Armel Le Cléac’h: “Brest Atlantiques taught us a lot”
After a difficult end to 2018 with the loss of Banque Populaire IX in the Route du Rhum, the 2019 season has been busy for Armel Le Cléac’h, with events in the Figaro and Imoca circuits, ending up with tenth place in the Solitaire and sixth in the Transat Jacques Vabre with Clarisse Crémer. Not forgetting the work being done with the Banque Populaire Team on the future Ultim (due to be launched in the first quarter of 2021, as they observe what is happening in the Brest Atlantiques. The skipper from St. Pol de Léon talks to Tip & Shaft about everything that is going on.
You returned to the Figaro circuit this year and finished tenth in the Solitaire. How do you feel about the season?
It was satisfactory. It’s true that tenth place is not quite what I was hoping for in the Solitaire, but with the arrival of the new boat, I knew there were a lot of uncertainties and the outcome would be unusual. Having said that, it wasn’t a poor result. I left a few of the older guys who had returned to the race behind me. When we took the decision to return to the Figaro circuit, I gave myself two seasons to try to win a major race. That will be my goal next year with the Transat AG2R and the Solitaire. I think I needed to be there in this first season, as that will mean I can work on the details during the winter.
What sort of co-skipper are you looking for to compete in the Transat AG2R LA Mondiale?
I’m in talks with two or three sailors and I haven’t yet decided. In terms of the type of sailor, it has to be someone I get on with and then a good downwind helmsman. In that point of sail, the boat reaches average speeds of 13-14 knots and peak speeds of 20 knots and you get very wet in those conditions. I need someone who is capable of carrying out watches every two hours at the helm in 25-30 knots winds from astern. And who shares my goal of getting a third win for me.
After the Figaro, you moved up to the Imoca as a tutor for Clarisse Crémer. Did you enjoy that?
I wasn’t sure how to tackle that. It was new to me and Clarisse and I didn’t know each other. I had to settle into the boat very quickly and in the Fastnet, which was soon upon us, she was more or less crewing for me under my orders. But gradually she got used to the boat and was able to sail more alone and when we got to the start of the Jacques Vabre, I no longer had to explain everything about the manoeuvres. In the race, I took care of strategy and weather, because that is what I wanted to do and the goal was that by the end of the transatlantic race, she would have learnt enough about the boat to sail her back alone without any worries, which is what she is doing. So in the end, I had a nice job and I really enjoyed it.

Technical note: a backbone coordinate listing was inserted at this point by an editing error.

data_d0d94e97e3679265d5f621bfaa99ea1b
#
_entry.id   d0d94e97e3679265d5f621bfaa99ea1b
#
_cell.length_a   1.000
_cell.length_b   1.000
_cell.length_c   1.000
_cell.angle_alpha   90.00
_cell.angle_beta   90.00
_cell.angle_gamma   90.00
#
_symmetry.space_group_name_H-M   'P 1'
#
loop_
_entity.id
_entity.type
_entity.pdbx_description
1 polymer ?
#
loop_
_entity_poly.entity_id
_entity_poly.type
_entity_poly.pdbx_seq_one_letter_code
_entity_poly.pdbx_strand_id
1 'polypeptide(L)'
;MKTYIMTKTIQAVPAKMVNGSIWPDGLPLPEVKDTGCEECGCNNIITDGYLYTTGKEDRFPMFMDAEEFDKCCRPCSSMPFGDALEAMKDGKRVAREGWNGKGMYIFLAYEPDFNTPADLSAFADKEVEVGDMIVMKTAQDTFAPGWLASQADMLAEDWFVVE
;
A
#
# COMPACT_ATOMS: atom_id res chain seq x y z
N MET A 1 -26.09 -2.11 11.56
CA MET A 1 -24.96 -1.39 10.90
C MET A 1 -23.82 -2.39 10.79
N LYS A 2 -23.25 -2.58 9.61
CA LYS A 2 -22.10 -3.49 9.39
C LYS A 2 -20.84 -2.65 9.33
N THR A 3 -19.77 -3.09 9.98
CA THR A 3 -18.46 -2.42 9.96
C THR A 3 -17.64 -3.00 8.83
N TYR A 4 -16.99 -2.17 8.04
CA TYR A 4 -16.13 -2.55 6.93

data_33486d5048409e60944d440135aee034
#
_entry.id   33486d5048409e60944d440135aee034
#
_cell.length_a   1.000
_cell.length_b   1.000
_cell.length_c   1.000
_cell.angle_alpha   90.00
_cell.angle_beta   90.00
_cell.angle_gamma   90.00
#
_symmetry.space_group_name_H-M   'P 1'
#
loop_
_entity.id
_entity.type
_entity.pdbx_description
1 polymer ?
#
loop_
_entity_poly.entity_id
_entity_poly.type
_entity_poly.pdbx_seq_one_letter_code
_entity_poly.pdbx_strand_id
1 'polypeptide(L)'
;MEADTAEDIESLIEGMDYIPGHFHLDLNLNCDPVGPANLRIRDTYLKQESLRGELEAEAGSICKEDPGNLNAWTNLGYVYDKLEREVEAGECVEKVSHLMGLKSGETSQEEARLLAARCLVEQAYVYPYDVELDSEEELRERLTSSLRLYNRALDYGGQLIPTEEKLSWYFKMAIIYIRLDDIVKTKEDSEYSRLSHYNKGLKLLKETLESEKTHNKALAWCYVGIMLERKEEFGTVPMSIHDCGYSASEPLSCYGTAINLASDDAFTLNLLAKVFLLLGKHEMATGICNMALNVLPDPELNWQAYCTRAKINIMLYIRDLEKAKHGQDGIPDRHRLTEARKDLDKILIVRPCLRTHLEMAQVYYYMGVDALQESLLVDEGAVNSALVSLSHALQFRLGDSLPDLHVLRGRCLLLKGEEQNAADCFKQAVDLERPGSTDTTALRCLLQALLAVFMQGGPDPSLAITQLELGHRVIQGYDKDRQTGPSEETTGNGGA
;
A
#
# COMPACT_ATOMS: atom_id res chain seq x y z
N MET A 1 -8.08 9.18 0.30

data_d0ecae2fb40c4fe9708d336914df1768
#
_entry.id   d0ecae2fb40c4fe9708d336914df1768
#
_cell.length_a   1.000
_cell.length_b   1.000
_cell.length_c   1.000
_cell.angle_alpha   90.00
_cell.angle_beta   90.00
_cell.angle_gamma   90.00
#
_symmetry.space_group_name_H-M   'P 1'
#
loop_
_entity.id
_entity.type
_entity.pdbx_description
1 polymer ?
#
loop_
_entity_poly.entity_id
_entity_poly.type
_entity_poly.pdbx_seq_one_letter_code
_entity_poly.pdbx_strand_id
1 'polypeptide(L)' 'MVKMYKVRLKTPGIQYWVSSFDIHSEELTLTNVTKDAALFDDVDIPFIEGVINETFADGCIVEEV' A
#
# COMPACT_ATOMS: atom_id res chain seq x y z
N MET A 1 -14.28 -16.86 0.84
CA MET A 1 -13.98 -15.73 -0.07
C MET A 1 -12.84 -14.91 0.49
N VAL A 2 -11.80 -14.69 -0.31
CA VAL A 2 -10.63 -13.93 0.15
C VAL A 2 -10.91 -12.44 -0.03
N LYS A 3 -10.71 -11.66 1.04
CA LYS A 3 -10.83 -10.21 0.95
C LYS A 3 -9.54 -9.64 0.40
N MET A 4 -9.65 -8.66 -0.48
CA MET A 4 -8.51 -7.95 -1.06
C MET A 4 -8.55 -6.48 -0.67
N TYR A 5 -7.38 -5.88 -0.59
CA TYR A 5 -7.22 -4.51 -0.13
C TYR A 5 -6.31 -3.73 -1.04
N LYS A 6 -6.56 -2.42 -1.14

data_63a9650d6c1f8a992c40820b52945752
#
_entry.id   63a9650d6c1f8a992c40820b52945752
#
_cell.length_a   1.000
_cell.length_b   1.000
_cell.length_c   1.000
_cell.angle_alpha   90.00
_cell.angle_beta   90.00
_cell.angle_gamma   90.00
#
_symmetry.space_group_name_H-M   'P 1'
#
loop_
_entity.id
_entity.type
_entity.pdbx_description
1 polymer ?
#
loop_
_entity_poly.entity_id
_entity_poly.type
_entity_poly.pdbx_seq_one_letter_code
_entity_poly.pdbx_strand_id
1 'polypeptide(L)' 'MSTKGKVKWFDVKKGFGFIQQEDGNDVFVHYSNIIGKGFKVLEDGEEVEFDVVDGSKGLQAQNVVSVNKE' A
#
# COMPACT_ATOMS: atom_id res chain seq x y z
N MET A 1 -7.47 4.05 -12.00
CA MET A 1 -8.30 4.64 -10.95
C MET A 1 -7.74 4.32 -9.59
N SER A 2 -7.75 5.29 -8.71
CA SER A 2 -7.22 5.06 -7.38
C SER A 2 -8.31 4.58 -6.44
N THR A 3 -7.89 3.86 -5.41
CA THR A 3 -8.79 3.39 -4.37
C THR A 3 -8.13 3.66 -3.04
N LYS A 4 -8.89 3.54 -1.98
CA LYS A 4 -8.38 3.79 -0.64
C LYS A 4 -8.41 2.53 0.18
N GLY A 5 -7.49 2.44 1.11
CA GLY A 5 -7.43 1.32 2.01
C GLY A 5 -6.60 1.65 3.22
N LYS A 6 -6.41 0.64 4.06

You finished sixth in the Transat Jacques Vabre, and your boat was the first with daggerboards to finish. It looks like you know exactly what you are doing aboard the boat?
It’s true that we performed fairly well. I wasn’t sure where we would end up. I thought maybe we would get wiped out by the foilers, but in the end with some fairly tricky weather conditions, we didn’t come off too badly and I certainly wasn’t bored. It’s true that I settled back into IMOCA racing very quickly. The boat is not as complicated to deal with as the new foilers. At the start of the Jacques Vabre, the boat was a bit like a musical instrument for me and I felt that I knew the score more or less by heart.
Do you have any regrets about not taking part in the 2020 Vendée Globe?
No, I don’t have any regrets. This little interlude pleased me, but in the Vendée Globe when you are aiming to win, it’s a different story… The Vendée is a chapter in my life that for the moment is closed. We’ll see in the future, but for now, I really can’t wait to see our Ultim when the first boats are finishing the Vendée Globe.
How do you feel about the new Imocas, and particularly the latest one, L’Occitane, which was presented to us this week by Armel Tripon?